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FIG. 2. General scheme for construction of packaging and vector plasmids.

linked sequentially to the 5′ leader including the psi region, a short portion of the p17 region of the gag gene, the respective rev response element (RRE), an internally promoted marker gene and the 3′ LTR. Marker genes used in these studies included xanthine-guanine phosphoriboxyl transferase (gpt), neomycin phosphotransferase (neoR), Escherichia coli β-galactosidase (lacZ) green fluorescent protein (gfp) (48, 49), and the Streptomyces hindustanus phleomycin resistance gene (she ble). In some vectors an element from Mason-Pfizer monkey virus previously shown to substitute for Rev-RRE-mediated activity in HIV mRNAs nuclear transport was included instead of the RRE (50).

Vector Packaging and Transduction

HIV-1 and HIV-2 vectors were transfected into the producer cell lines and the cells were doubly selected for stable expression of viral proteins and vectors. Clones of these stable cell lines were also generated, and titers of the transducing vector in the supernatants were measured. As shown in Table 1, both HIV-1 and HIV-2 vectors were packaged in the HIV-1MN packaging cell line Ψ422. Titers of 10e4 to 10e5 were achievable. These vectors were able to transduce terminally differentiated primary macrophages, in contrast to murine retrovirus vectors, which failed to do so (P.C.G.Kraus, F.W.-S., unpublished work). With the HIV-2KR packaging line, transfection of an HIV-2 neoR vector yielded titers of 10e3 to 10e4 (Table 2). These titers are two to three logs higher than previously reported values of the stable HIV-1 packaging line. It is not clear whether it is the choice of the packaging constructs (both HIV-1MN and HIV-2KR contain coding sequences for all of the accessory genes, and both are duotropic for T cells and monocytes) or that of the producer cells which allowed expression of high titers of infectious vectors. Pseudotyped HIV-2 vectors were generated by transient triple cotransfection of a packaging construct with an additional deletion in the env gene, the vector plasmid, and a plasmid encoding VSV-G under control of the hCMV promoter (kindly supplied by T.Friedman, Uuniversity of California, San Diego). Production of 10e5 or higher titers of the pseudotyped vectors was observed. A vector expressing GFP as a reporter gene gave similar titers (E.P. and F.W.S., unpublished work).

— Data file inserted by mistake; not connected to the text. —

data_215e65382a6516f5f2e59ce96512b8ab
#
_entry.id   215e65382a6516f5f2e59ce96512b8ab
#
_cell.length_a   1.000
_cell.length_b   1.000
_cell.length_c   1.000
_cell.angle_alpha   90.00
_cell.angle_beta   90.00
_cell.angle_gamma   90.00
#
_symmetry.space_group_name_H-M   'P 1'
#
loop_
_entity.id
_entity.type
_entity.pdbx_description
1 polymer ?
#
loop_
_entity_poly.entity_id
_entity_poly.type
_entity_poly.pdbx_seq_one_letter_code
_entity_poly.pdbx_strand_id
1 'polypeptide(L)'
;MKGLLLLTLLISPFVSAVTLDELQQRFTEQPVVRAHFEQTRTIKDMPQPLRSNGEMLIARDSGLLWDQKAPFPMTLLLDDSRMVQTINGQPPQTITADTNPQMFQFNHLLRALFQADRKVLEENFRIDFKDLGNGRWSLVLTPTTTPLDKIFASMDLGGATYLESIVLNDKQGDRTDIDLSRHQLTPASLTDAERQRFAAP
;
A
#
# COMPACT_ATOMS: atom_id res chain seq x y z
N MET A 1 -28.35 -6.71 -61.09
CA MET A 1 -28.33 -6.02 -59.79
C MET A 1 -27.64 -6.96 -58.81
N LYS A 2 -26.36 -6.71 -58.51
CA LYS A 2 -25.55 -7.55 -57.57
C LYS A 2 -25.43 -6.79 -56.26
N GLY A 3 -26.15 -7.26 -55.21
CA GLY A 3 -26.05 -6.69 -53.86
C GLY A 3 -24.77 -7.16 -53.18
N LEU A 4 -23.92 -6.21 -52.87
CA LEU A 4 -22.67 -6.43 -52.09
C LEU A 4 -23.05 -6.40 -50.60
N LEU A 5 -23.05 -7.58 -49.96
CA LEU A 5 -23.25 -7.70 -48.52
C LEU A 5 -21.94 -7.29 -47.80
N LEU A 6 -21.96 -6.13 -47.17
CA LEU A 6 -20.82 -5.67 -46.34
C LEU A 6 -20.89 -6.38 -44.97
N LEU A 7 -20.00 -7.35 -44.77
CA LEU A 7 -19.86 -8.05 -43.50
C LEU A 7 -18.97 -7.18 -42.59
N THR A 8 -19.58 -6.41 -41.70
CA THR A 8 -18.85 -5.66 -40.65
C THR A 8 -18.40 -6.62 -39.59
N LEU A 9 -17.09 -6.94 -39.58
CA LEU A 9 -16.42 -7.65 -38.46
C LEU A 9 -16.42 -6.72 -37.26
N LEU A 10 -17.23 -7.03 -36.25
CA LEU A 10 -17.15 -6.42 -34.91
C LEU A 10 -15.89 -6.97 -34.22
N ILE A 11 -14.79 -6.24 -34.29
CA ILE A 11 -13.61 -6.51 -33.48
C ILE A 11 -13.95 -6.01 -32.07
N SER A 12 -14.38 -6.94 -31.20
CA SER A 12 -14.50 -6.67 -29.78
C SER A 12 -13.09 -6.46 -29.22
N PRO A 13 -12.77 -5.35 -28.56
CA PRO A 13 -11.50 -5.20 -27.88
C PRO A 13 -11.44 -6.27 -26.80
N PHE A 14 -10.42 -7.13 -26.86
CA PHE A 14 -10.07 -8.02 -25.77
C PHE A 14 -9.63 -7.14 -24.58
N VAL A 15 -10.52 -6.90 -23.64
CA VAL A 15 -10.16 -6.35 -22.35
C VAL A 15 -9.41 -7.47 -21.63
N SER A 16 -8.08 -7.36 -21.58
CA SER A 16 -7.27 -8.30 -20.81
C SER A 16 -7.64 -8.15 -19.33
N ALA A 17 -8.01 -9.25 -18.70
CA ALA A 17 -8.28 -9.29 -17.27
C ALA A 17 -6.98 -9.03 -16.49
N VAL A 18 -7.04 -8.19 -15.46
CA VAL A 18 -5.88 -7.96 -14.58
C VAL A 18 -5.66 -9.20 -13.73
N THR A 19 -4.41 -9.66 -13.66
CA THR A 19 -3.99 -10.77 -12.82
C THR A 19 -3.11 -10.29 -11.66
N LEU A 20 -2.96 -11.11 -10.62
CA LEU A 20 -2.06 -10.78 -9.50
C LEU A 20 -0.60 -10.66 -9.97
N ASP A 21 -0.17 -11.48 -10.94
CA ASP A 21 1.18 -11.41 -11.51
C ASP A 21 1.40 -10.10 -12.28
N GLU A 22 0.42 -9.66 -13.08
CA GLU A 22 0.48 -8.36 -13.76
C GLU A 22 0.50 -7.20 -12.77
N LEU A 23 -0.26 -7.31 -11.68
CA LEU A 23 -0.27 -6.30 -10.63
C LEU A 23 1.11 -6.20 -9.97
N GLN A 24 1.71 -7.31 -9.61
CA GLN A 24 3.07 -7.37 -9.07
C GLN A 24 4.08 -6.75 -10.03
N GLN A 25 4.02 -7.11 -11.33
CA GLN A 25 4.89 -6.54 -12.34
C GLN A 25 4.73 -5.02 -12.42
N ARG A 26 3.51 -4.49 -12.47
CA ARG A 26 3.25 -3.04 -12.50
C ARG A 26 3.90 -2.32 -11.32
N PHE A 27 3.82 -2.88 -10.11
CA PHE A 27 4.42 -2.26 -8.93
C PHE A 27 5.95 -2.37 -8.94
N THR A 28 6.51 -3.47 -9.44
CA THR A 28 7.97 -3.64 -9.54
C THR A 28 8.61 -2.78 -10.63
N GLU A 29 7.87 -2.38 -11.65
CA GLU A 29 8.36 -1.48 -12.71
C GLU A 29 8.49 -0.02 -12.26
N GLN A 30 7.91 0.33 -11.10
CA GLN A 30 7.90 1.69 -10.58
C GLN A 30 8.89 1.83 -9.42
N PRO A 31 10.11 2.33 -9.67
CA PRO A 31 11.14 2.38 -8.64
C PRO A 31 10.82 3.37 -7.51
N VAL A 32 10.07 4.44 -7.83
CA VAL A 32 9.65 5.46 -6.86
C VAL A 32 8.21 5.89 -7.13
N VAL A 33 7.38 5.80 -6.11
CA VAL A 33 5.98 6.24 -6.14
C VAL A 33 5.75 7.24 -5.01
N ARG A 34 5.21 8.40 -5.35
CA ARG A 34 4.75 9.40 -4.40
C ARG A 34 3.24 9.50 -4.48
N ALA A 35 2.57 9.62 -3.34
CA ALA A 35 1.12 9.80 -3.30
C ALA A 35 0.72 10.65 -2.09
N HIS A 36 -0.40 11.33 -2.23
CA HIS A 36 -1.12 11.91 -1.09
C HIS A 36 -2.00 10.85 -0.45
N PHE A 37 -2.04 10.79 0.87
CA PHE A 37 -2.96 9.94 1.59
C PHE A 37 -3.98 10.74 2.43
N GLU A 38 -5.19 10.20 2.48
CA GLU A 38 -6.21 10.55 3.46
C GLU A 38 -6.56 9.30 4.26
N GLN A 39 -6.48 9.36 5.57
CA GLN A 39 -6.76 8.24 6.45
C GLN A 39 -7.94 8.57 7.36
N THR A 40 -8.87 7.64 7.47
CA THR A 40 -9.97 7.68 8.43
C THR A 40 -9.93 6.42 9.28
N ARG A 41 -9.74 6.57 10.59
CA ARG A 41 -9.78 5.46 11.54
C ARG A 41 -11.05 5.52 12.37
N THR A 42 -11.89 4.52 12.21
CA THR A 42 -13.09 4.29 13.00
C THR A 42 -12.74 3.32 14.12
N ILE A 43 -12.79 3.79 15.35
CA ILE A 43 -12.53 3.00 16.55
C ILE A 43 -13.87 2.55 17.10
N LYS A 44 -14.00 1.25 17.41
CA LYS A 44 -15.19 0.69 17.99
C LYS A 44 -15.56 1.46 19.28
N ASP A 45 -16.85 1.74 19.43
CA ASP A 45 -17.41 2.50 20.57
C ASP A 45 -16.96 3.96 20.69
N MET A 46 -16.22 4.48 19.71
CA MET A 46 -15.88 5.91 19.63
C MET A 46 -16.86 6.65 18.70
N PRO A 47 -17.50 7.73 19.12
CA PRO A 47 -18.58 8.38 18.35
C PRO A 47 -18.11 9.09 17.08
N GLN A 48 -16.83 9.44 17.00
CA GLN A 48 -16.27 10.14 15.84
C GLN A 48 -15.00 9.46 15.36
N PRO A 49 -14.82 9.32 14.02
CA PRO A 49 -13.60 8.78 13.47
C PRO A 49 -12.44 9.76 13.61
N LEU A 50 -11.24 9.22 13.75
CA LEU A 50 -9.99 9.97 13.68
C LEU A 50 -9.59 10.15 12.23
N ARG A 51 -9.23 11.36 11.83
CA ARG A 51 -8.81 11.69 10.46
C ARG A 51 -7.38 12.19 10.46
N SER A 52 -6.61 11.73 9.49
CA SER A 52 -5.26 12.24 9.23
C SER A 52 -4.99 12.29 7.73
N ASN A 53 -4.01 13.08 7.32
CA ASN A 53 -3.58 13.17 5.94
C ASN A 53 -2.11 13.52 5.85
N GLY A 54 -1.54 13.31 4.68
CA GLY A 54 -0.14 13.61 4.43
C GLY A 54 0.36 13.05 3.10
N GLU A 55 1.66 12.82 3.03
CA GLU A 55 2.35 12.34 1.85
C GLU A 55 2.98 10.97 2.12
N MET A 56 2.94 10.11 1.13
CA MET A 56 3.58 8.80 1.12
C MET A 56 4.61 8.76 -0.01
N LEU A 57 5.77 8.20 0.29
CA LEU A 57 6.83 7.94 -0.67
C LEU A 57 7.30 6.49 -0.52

Table 2. Transducing titer of HIV-2 neoR vectors produced from HIV-2KR packaging cell clone on U937 cells


Titer, transducing units/ml











Experiments to determine if these vectors can transduce non-cycling CD34+/CD38− cells in culture, or long-term repopulating cells in in vivo animal models are in progress.


Our current understanding of AIDS pathogenesis affirms the central role of HIV in both disease initiation and progression. Recent studies on virus dynamics in patients under chemotherapy (1), as well as long-term prospective studies of plasma viral burden in patients that progress to disease at different rates (2) support a virus threshold hypothesis for disease progression. It is now also recognized that insidious damage inflicted by the virus upon the immune system occurs from the onset of infection, underscoring the importance of early intervention in infected individuals. Although recent clinical results from trials of combinations of antiviral agents, including the potent protease inhibitors, have been encouraging, whether such therapy can be sustained lifelong without recument problems of toxicity, viral resistance, and economics is unclear. Gene therapy has been considered by many to be an attractive strategy for conferring long-term therapeutic benefits.

Gene therapy for HIV infection, however, faces experimental obstacles common to gene therapy and genes that are intrinsic to the nature of HIV infection in particular. The extreme inefficiency of transducing hematopoietic progenitor cells that would give rise to long-term repopulation of multilineage progeny cells in animals is a general frustration. For HIV infection, the need to access the nonproliferative macrophage target cell reservoir, the uncertainty of whether bone marrow derived hematopoiesis may be impaired in adult AIDS patients, and the lack of high-titer vectors that allow in vivo targeting are additional concerns. The ability of HIV vectors to both target CD4+ cells in vivo and transduce non-cycling cells may help resolve some of these issues.

E.P. is a recipient of a National Institutes of Health Physician-Scientist Award. The work described here is supported by the National Institutes of Health SPIRAT award to F.W.-S. and the University of California, San Diego Center for AIDS Research.

1. Perelson, A.S., Neumann, A.S., Markowitz, M., Leonard, J.M. & Ho, D.D. (1996) Science 271, 1582–1586.

2. Mellors, J.W., Rinaldo, C.R., Gupta, P., White, M.R., Todd, J.A. & Kingsley, L.A. (1996) Science 272, 1167–1170.

3. Ho, D.D., Neumann, A.U., Perelson, A.S., Chen, W., Leonard, J.M. & Markowitz, M. (1995) Nature (London) 373, 123–126.

4. Wei, X.P., Ghosh, S.K., Taylor, M.E., Johnson, V.A., Emini, E. A., et al. (1995) Nature (London) 373, 117–123.

5. Pantaleo, G., Graziosi, C., Demarest, J.F., Butini, L., Montroni, M., et al. (1993) Nature (London) 362, 355–358.

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